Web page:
Standards-Based Best Practices
As many school districts across the country did, my administration jumped on the Charlotte Danielson bandwagon. Among other requirements, each class had to begin with a statement of the learning objective, which also had to be posted on the wall. Curriculum supervisors conducted walk-throughs in which they asked students to explain the learning objective of the day. True confession: the first year (or two) we did this, I found it pretty pointless. My students and I went through the motions. I dutifully posted the objectives, and they dutifully copied them into their agendas. But none of us were really engaged. I started feeling guilty about that and looking for some way to make the process more authentic. At about the same time, I started reading about growth mindset. In my mind, growth mindset and the standards are a natural pairing. My goal became to get students truly involved in the measurement of their learning.
The first thing I did was simplify my process for posting our learning objectives. After studying the Common Core standards for grades 6-8 ELA, I simplified the language and broke each standard into teachable chunks. The goal was to post objectives from the standards that students could understand and accomplish in one lesson. I chose to reword them as “We can …” posters rather than “I can …” (We had that choice!) My classroom style has always centered around collaboration and teamwork among students as well as between teacher and student. Next I changed the way I was posting these objectives. As an ELA teacher, you realize that we teach about a million standards in every single lesson, right? I put up a selection of those objectives with a sign that said “We practice these standards every day.” Then I added a sign for “Focus standard of the day” and used that to highlight a specific skill. This setup eventually evolved into a poster with the Everyday Standards listed. Incidentally, these are, to me, the heart of what Common Core is about.
Another required task that felt pretty meaningless was having students copy the learning objective into their planner notebooks. I tweaked that a little by giving my classes a copy of all the standards (reworded in my “student friendly” text) in a checklist. The first time I introduced any standard in class, students rated themselves on a 1-4 scale. We used the Novice-Apprentice-Master-Expert categories that I probably saw on Pinterest! Not terribly reliable, I know, but it was a start toward getting students more involved. I was taking baby steps toward incorporating growth mindset and the standards into our daily routine. Each time we practiced that same standard, instead of copying the text of it, students just entered the date again on their checklists. This led to some interesting discussions about why we were skipping past some standards or practicing others again. Students also entered a date on the checklist when they demonstrated mastery of a standard on one of our classroom or benchmark assessments.
My paradigm shift came when a teacher from another state asked me to create Learning Scales for my TeachersPayTeachers store. Whoa! This is where I really saw the possibilities for connections between growth mindset and the standards. I created a 4-point scale for each standard, or each part of a standard I had already broken down. Level 1 is the foundation skills or knowledge students would need in order to begin working on that standard. Level 2 is partial achievement, so it includes skills or knowledge that lead toward mastery. The 3rd level represents mastery of the standard. Level 4 (always my gifted kiddos’ goal) is achieving beyond the standard. In some cases I looked to the standards of higher grade levels for Level 4, and sometimes I looked for chances to incorporate deeper analysis and critical thinking. Now when I asked students to rate themselves, they had something specific and concrete to base it on. Even more important, in terms of growth mindset, they had a clear picture of where they were headed and what they needed to get there.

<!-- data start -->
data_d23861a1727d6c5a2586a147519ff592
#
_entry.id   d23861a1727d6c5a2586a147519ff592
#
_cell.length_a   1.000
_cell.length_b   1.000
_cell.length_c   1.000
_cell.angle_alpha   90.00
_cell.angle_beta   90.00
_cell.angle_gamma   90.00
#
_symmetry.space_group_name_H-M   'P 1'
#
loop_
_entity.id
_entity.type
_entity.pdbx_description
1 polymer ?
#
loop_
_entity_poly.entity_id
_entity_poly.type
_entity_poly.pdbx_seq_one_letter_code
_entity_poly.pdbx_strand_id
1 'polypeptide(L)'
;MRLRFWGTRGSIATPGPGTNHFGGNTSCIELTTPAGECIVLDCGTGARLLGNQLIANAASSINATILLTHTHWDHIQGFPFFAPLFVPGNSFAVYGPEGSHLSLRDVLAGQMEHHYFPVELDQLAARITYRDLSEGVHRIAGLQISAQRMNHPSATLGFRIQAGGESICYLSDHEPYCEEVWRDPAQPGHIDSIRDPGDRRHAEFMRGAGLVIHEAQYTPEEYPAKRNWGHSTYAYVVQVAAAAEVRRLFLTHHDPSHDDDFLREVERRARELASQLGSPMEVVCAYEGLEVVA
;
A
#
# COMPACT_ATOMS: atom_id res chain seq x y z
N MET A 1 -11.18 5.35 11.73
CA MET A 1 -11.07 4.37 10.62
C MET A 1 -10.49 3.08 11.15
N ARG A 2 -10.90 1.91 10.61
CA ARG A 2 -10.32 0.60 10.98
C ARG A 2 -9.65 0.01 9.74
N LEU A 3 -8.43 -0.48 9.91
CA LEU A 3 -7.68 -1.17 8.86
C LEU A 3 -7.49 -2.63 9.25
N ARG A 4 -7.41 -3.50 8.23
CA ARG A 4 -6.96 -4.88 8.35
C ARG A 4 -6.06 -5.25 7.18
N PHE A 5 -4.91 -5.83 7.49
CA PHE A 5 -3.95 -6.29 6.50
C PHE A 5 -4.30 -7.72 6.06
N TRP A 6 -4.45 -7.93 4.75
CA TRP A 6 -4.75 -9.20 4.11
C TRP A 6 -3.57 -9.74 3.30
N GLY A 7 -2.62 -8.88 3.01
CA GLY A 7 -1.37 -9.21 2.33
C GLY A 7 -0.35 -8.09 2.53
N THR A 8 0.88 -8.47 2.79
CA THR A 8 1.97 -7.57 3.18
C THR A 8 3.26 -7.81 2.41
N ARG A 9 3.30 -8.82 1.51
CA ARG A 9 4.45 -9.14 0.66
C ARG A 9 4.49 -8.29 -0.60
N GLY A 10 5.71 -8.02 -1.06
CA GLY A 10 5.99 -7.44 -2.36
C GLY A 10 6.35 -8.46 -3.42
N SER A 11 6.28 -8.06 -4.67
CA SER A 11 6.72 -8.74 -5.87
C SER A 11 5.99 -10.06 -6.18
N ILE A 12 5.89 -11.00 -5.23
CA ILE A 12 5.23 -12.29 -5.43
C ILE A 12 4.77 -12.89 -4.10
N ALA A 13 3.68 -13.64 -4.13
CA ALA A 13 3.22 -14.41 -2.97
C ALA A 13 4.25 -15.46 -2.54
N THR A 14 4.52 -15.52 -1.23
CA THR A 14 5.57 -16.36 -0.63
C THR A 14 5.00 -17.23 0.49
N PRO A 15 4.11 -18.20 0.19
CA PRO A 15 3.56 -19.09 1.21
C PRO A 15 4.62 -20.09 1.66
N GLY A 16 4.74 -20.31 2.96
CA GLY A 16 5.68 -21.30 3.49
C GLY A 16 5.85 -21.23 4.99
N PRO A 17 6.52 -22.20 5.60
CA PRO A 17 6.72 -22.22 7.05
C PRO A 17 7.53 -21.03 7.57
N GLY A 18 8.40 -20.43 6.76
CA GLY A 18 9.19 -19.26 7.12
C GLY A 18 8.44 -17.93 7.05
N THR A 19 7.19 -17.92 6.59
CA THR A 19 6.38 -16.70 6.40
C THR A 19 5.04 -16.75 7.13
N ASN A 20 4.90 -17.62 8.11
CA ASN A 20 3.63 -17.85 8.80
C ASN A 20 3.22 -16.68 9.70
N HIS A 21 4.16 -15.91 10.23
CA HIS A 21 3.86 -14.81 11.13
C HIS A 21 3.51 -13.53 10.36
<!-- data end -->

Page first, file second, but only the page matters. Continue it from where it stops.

From there, it was an easy next step to add our learning scales to a quick self-check exit ticket. (Administrators loved to see this in action, too!) Sometimes, I post a question for students to answer on the back of the exit ticket. They also work well as an informal assessment of the day’s lesson. With specific descriptions of each achievement level, students can easily assess their understanding at the end of class. The growth mindset part that I’m proud of on these is the comments students can check at the bottom. “I am ready to prove it.” “I need more practice.” “I need to hear it another way.” These statements frame not-there-yet in a positive light and they let me as the teacher know which kids can benefit from re-teaching.
Self Assessment Reflection Forms
The final stage of my growth mindset shift was the development of these self-assessment forms. I had students collect examples from their portfolios to show evidence of where they were on the learning scale. As I conferred with them, we planned their next steps together–more practice, enrichment projects, etc. I absolutely loved seeing my middle-schoolers taking such an active role in their own education. It didn’t take long before they started coming to me with proposals for their own ideas about how to show mastery of a standard! Offering students ownership and choice in what materials they use to learn a concept or how they demonstrate mastery is key to engaging reluctant learners. I feel the same way: Tell me where I’m going and let me figure out how to get there!
Browse My Standards Products
You can find these resources that I used in my classroom and more standards-based resources in my shop.